The world's largest lizard, the Komodo dragon, is now officially at risk of extinction due to rising sea levels caused by climate change, says a new report by the International Union for Conservation of Nature (IUCN).
According to the IUCN, a global authority that released its so-called 'Red List' of endangered creatures this weekend, the Komodo's continued chances for survival in the wild are becoming increasingly slim.
Ultimately, the species' suitable habitat is shrinking because of climate change and human pressures outside its protected areas in Indonesia.
The list, which includes the evaluation of more than 138,000 species, officially shifts the status of the Komodo dragon from 'vulnerable' to 'endangered'.
This change is primarily driven by rising sea levels, as melting ice caps caused by global warming will see the dragon's natural habitat on Komodo and its neighbouring islands get reduced by at least 30 percent over the next 45 years, as the oceans continue to expand and reduce the available landmass.
Native to just a handful of Indonesian islands, the Komodo dragon typically lives on the edge of forests or in open savannah, rarely venturing higher than 700 metres above sea level.
But as well as being unable to move to higher ground, the creatures' habitat is becoming increasingly disrupted by human activity, which makes populations less genetically healthy and more vulnerable.
Their habitat range on the island of Flores in south-eastern Indonesia is thought to have shrunk by more than 40 percent between 1970 and 2000.
"Because of human pressure, the forest is slowly being cut down and disappearing, and the savannah is affected by fires and degradation. That is why the animals are really in small little pockets," said Gerardo Garcia, curator of vertebrates and invertebrates at Chester Zoo, to The Guardian.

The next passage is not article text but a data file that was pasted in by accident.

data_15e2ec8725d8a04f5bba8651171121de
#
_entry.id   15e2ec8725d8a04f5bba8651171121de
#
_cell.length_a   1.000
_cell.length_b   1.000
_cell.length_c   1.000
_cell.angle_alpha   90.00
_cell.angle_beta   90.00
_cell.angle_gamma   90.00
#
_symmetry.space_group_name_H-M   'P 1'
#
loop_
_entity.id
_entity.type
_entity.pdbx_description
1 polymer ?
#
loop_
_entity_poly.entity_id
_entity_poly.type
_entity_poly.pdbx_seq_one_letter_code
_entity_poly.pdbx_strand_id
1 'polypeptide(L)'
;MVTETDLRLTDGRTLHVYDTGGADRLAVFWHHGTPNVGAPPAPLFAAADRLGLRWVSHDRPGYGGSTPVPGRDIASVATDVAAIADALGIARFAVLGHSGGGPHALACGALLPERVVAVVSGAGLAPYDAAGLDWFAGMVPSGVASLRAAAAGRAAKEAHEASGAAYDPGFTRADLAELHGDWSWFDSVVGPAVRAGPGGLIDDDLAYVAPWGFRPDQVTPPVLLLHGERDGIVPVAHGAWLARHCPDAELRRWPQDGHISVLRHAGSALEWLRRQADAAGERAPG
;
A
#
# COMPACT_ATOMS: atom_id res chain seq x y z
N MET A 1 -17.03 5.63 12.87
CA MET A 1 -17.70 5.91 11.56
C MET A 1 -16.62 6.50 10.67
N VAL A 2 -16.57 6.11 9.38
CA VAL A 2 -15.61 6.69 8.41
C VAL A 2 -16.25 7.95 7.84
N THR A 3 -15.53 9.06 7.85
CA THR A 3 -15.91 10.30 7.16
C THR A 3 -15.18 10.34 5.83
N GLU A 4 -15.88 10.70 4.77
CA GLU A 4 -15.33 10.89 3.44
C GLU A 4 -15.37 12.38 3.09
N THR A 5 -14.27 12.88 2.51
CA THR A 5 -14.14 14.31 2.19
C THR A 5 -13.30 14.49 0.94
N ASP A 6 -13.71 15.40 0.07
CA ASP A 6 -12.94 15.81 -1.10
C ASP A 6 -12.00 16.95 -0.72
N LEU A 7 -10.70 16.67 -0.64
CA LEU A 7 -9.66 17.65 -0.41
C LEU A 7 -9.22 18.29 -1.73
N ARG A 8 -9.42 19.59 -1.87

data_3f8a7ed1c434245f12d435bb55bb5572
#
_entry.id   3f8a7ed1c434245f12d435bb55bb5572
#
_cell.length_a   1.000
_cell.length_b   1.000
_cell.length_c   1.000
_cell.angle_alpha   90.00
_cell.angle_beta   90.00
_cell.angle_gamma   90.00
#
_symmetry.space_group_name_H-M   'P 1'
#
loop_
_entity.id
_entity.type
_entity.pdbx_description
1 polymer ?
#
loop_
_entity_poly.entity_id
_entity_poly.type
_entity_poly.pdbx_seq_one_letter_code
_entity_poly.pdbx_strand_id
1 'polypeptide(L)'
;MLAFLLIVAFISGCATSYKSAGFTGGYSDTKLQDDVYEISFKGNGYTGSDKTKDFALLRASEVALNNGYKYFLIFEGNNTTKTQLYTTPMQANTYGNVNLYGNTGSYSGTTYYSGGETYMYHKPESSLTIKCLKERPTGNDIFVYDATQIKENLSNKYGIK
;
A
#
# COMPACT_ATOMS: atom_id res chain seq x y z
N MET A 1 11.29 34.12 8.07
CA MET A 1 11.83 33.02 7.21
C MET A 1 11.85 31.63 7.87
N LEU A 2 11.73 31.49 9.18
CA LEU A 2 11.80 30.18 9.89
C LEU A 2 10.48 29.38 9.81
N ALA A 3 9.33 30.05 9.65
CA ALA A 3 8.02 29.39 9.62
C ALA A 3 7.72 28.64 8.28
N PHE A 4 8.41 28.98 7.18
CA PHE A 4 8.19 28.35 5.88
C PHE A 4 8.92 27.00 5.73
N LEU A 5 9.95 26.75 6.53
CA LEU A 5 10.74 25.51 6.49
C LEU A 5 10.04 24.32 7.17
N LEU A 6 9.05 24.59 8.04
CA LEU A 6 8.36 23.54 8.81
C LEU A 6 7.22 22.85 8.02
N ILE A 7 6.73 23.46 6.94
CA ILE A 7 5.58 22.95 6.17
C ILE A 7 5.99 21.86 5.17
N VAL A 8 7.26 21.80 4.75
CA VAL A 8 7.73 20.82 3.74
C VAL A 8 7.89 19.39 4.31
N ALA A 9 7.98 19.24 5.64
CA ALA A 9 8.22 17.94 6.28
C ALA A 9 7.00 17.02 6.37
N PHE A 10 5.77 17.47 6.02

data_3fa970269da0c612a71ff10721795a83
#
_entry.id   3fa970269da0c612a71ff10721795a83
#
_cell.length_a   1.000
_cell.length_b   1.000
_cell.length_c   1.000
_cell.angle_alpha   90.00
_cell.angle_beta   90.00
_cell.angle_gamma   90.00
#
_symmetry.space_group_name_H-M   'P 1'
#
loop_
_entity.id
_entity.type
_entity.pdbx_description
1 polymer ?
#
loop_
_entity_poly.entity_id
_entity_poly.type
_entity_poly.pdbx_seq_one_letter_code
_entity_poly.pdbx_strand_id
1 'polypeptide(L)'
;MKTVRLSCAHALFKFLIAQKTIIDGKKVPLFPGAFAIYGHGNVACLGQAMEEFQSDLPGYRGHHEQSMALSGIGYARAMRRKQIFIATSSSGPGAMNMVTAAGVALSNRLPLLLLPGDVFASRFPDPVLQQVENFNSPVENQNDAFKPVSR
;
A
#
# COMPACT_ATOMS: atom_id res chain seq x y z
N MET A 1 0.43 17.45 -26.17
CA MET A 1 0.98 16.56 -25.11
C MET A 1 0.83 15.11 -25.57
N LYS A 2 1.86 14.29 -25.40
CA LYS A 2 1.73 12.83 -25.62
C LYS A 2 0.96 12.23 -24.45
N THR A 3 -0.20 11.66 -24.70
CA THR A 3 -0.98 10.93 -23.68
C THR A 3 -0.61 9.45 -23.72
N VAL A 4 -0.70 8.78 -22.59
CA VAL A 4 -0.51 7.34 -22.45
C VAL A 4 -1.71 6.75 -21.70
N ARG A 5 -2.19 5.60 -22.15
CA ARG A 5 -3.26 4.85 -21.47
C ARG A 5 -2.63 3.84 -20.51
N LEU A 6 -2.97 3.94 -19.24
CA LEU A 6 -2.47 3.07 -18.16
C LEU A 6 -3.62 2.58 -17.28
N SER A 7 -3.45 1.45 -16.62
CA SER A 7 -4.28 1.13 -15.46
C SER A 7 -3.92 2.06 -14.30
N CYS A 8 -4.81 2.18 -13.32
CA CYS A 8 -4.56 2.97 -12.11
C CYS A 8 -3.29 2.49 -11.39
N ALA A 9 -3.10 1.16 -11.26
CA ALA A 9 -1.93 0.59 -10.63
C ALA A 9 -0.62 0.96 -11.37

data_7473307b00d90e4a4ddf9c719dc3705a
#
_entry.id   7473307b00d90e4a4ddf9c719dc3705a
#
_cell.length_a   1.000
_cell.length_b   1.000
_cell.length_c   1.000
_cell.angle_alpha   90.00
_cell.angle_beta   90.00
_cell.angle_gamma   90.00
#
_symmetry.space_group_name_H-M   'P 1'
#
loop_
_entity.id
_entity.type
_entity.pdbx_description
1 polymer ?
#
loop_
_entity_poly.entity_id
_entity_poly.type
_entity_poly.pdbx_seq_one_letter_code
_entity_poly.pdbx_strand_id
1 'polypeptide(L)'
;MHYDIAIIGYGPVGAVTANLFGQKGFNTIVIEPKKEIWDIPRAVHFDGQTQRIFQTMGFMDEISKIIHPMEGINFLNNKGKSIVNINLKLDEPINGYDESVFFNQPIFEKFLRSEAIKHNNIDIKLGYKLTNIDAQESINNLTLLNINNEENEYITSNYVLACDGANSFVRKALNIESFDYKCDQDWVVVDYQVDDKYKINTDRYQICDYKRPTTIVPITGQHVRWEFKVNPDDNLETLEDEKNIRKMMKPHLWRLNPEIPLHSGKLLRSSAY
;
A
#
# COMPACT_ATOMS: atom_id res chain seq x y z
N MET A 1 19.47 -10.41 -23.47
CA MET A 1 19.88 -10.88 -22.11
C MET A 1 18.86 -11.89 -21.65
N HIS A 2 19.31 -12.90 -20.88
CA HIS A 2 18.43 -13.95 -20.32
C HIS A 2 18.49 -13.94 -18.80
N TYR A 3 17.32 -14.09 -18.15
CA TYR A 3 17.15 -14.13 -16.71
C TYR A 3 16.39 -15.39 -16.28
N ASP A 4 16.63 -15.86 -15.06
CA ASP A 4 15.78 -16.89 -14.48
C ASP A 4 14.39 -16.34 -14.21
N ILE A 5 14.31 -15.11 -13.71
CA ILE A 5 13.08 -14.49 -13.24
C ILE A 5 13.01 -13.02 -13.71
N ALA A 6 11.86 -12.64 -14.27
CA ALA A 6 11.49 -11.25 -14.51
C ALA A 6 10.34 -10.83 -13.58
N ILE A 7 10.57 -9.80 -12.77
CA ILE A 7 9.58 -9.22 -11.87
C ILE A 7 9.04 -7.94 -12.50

"Habitats are being made even smaller due to rising sea levels."
Although the creatures are currently well-protected by conservation efforts undertaken by officials at Komodo National Park, the well-being of those that reside outside of protected zones on the island of Flores are becoming increasingly threatened.
"The idea that these prehistoric animals have moved one step closer to extinction due in part to climate change is terrifying," said Andrew Terry, conservation director at the Zoological Society of London, calling for action to protect nature at the Glasgow climate conference in November.
Out of 138,000 species on the updated IUCN red list, more than 38,000 are threatened with extinction.
The organisation has also detailed a comprehensive reassessment of shark and ray species, with 37 percent now threatened with extinction due to overfishing, loss of habitat and the climate crisis.
Often growing to up to three metres long and weighing up to 150kg, the Komodo dragon was only discovered by Europeans in the 1930's.
Komodos feed primarily on forest-dwelling creatures such as pigs, deer, buffalo and fruit bats, which hang in the low-lying mangrove trees. When they attack, their venomous saliva causes their prey's blood pressure to suddenly drop and stops it clotting, sending them into shock.
Yet despite their immense size and gory credentials, scientists still know remarkably little about the creatures, due to their legendary bouts of shyness.
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